I’m glad that Brad has chosen to continue our dialogue, but I’m puzzled by his latest response.
In my first post, I outlined an ideology characterized by four basic tenets revolving around 1) oppression, 2) ideology, 3) liberation, and 4) knowledge and asked:
“does Brad agree that this ideology, whatever we call it and whatever its historical origin, is incompatible with Christianity?”
I also devoted one-third of my post to five examples of prominent Christians making false, unbiblical statements rooted in this ideology. In Brad’s first response, he did not answer my question, nor did he interact with any of my examples.
In my second post, I asked the following question three times in various ways:
“is there any coherent ideology characterized by the four tenets I mentioned in my article?”
I also repeated the five examples I provided and asked specifically:
Is the Sparrow Conference a “racist organization”? Are whites “blind wanderers” who suffer from “shriveled-heart syndrome”? Can we refer to Christ as “our Black Mother”? Does Tim Keller have “no authority to teach on justice”? Does Brad think these claims are completely unrelated to contemporary critical theory, despite the fact that these Christian authors cited DiAngelo, Bonilla-Silva, Ignatiev, and other contemporary critical theorists? I’d appreciate interaction on these points (and examples can be multiplied).
In his second response, Brad again didn’t answer any of these questions. I would appreciate it if Brad acknowledged and responded to these inquiries, since they’re foundational to our discussion.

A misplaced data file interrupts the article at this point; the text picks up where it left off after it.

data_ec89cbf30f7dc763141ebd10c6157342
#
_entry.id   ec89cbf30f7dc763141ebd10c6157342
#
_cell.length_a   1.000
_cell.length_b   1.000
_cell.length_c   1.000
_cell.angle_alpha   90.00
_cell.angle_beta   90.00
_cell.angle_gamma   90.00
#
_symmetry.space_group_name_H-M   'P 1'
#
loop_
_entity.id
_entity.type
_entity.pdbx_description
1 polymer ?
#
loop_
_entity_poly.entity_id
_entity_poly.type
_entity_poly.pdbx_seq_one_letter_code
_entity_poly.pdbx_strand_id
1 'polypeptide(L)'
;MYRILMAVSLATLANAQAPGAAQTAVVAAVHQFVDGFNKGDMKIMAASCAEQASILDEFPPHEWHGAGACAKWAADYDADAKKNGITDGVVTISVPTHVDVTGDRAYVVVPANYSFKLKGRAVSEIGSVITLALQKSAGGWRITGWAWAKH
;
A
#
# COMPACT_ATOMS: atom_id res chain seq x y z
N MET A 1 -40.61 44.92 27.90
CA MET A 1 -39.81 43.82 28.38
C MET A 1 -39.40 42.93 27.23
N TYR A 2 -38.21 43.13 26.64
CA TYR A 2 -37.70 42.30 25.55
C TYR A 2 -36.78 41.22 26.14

Instead, Brad’s second response mainly focused once more on the proper definition of ‘critical theory.’ (As a side note, I’d appreciate it if Brad could explain precisely where I mischaracterized him, as I take pains to present my interlocutors’ claims accurately). I’ll state for the third time that there are many critical theories which have developed since the origin of Critical Theory in the Frankfurt School, which is what Brad’s sources are characterizing. I’d also note that one of the very sources Brad cited (the SEP entry on ‘critical theory’) makes this point in its opening paragraph:
Critical Theory has a narrow and a broad meaning in philosophy and in the history of the social sciences… [M]any “critical theories” in the broader sense have been developed…in connection with the many social movements that identify varied dimensions of the domination of human beings in modern societies.
Since Sensoy and DiAngelo clearly espouse the four tenets I listed and insist that their project of critical social justice is “rooted in a critical theoretical approach,” (D&S, p. xx) and is “based on a school of thought known as Critical Theory” (D&S, p. 25), I believe ‘contemporary critical theory’ is an appropriate term (again, other sources available on request).
However, I’m grateful that Brad has now acknowledged that my four tenets are “a construction—a reconstruction—of ideas common to and included in CT“ even if he thinks they are not “distinguishing nor determinative” of critical theory. This is a very important recognition on his part, because it puts the focus back on the ideas, rather than the labels being used to describe them.
In the same way, if we were discussing the question “is Queer Theory a threat to evangelicalism?,” arguing over what constitutes “the essence” of Queer Theory or whether we can find traces of these ideas in ancient Greece is far less important than determining whether dangerous ideas found in Queer Theory are indeed making their way into evangelicalism through culture and through the writings of Queer Theorists.
Just to make sure that we don’t have to revisit this issue, let’s label the ideology characterized by my four tenets as “Kritical Theory,” where these tenets are -as Brad himself said- “common to and included in Critical Theory.” With that issue settled, we can return to the questions I’ve been asking throughout this series: